When instrument flight following a distinction instrument approach procedures (IAP):
- Non-precision approach (NPA) procedure
- Non-precision approach procedures, instrument approach procedures in which lateral but no vertical guidance is available (e.g. VOR / DME approach, NDB / DME approach)
- Approach procedure with vertical guidance (APV)
- Instrument approach procedures with lateral and vertical guidance
- Precision approach (PA) procedure
- Precision approach procedures , instrument approach procedures with lateral and vertical precision guidance ( e.g. ILS , MLS )
Legal subdivision of the standard approach procedures
The legal subdivision is necessary for liability reasons and for the flight accident investigation in the event of an aircraft accident :
At the beginning of the initial approach , the pilot controls a radio beacon , usually indicated on his map, at the minimum initial approach altitude , which he uses to orientate the planned approach. The initial approach is by reaching the intermediate approach point (Engl. Intermediate approach fix ergo DH) in the intermediate approach (Engl. Intermediate approach ) over. In the so-called intermediate approach , either a holding pattern is flown or the traffic pattern to prepare for the final approach is started. The landing approach is finished when the taxiing is finished. The aircraft is then on the apron , from where it rolls either to the parking position or to a workshop. The following procedures are used for the entire approach:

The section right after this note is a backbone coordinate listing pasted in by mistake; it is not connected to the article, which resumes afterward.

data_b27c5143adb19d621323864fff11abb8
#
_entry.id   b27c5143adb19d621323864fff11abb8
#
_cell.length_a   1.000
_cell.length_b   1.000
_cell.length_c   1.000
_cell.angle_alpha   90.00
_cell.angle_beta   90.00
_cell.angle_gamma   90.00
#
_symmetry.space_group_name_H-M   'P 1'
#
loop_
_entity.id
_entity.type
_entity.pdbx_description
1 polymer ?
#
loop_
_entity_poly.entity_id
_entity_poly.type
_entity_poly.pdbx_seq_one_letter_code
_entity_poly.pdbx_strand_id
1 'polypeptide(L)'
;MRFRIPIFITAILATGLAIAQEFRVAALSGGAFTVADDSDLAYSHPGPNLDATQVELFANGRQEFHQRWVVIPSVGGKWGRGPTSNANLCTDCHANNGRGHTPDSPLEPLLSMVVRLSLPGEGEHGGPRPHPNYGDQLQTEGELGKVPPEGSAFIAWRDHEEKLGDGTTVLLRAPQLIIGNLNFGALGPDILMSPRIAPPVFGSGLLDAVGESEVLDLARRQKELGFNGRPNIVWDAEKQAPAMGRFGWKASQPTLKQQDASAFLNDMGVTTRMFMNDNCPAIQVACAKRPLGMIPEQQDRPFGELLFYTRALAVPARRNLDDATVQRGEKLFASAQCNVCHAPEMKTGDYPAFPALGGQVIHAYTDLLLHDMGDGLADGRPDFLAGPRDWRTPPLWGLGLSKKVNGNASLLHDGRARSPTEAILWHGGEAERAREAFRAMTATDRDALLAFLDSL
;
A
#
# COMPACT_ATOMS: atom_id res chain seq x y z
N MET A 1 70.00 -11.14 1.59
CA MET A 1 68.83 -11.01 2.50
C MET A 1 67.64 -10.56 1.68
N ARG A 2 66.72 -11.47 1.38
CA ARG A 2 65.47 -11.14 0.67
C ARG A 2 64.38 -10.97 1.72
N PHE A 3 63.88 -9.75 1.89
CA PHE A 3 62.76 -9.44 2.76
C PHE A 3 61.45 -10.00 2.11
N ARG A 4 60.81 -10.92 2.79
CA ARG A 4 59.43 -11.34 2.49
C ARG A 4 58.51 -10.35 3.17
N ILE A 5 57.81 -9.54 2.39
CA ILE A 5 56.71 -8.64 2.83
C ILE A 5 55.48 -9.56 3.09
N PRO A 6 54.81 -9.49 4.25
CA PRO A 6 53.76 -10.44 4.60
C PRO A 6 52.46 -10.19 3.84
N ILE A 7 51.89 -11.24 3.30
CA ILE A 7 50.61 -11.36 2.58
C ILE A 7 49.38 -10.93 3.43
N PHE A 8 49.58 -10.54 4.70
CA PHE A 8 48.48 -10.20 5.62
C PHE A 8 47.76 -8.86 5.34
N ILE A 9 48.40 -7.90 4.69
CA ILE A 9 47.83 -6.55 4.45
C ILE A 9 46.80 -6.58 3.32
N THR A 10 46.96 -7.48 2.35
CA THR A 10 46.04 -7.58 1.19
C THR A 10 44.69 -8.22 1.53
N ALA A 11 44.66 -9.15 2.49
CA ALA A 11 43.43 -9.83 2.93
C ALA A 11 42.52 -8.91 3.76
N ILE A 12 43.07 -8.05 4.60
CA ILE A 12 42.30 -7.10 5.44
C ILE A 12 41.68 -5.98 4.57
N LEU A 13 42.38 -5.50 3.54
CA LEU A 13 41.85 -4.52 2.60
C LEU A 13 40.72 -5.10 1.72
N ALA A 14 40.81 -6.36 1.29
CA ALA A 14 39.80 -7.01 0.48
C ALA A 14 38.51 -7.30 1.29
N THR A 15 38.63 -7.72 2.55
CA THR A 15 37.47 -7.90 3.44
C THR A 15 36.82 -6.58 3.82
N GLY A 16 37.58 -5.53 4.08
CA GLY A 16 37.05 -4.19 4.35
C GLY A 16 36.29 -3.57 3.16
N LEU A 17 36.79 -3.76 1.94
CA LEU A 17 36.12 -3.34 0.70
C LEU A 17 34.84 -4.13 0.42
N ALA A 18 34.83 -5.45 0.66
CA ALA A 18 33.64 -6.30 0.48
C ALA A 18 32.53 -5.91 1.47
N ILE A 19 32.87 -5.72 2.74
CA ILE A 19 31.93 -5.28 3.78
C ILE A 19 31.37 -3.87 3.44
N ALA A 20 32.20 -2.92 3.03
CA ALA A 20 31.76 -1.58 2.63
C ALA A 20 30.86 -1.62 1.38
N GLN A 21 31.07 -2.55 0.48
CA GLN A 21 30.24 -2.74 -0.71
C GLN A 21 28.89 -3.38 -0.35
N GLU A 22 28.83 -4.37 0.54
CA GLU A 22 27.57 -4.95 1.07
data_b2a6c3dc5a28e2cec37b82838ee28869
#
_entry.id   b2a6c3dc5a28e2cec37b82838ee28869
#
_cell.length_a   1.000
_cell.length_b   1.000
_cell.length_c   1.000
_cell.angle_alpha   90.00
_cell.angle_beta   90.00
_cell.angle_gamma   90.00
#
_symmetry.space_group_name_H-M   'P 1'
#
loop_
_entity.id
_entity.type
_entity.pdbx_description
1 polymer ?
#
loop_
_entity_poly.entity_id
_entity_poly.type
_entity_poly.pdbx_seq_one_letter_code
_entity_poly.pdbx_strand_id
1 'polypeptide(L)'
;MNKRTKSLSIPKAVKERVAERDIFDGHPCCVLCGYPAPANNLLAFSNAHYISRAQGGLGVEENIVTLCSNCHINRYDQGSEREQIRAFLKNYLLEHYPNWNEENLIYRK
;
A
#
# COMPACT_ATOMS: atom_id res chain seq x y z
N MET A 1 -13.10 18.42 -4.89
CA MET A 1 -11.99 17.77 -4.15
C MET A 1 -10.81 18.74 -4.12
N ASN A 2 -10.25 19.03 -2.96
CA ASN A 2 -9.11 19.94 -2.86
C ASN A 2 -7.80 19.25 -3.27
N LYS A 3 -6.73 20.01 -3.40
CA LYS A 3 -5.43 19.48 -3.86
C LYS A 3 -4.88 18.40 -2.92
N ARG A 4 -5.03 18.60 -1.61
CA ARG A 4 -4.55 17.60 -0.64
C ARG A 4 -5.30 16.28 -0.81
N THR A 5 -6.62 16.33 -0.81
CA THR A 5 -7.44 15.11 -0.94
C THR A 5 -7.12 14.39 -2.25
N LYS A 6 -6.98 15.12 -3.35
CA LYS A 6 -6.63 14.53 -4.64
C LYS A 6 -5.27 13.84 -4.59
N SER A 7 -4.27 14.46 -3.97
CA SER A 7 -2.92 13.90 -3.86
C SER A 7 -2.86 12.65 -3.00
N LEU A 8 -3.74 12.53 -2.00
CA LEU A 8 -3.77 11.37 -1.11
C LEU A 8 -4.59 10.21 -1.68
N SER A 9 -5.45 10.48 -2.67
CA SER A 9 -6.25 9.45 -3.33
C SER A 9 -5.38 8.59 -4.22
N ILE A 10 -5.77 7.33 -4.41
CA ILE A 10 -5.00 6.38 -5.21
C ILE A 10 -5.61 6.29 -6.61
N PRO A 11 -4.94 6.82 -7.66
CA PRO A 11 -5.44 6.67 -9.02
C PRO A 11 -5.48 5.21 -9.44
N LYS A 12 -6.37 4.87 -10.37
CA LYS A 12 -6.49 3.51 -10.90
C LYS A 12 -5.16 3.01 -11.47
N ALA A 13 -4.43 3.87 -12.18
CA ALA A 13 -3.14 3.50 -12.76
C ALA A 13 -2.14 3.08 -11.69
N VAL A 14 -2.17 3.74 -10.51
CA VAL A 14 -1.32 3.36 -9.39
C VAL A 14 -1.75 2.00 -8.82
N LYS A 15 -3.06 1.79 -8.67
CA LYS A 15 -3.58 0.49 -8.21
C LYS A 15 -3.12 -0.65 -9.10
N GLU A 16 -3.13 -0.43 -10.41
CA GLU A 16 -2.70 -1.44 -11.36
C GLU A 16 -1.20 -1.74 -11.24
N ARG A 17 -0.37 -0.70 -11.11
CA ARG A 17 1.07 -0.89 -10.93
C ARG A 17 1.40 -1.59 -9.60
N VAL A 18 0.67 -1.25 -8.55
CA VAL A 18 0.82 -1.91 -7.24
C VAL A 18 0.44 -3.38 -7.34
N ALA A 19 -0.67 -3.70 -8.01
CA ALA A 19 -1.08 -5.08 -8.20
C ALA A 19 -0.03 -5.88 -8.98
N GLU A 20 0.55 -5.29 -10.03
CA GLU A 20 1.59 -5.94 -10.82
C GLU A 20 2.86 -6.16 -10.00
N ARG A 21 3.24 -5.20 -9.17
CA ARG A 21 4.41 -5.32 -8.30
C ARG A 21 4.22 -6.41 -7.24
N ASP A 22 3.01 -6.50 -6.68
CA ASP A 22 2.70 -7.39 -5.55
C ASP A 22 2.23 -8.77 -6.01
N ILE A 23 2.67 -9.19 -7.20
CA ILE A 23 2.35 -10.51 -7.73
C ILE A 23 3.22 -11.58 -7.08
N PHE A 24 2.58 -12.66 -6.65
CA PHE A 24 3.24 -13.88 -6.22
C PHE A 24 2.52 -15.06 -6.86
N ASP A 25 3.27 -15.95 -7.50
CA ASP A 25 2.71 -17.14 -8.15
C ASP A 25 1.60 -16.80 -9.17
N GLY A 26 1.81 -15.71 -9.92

There are different types of radio beacons , directional and omnidirectional, overview:
Non-directional radio beacons are used as route and approach beacons on airfields. By the non-directional beacon (engl. N on- D irectional B eacon - NDB) radiated radio waves are received in the aircraft and in the ADF device shown (radio compass). The NDB transmitters are designed as double systems with one monitor. NDBs are also used for landing approaches and often at the position of the outer marker in the instrument landing system .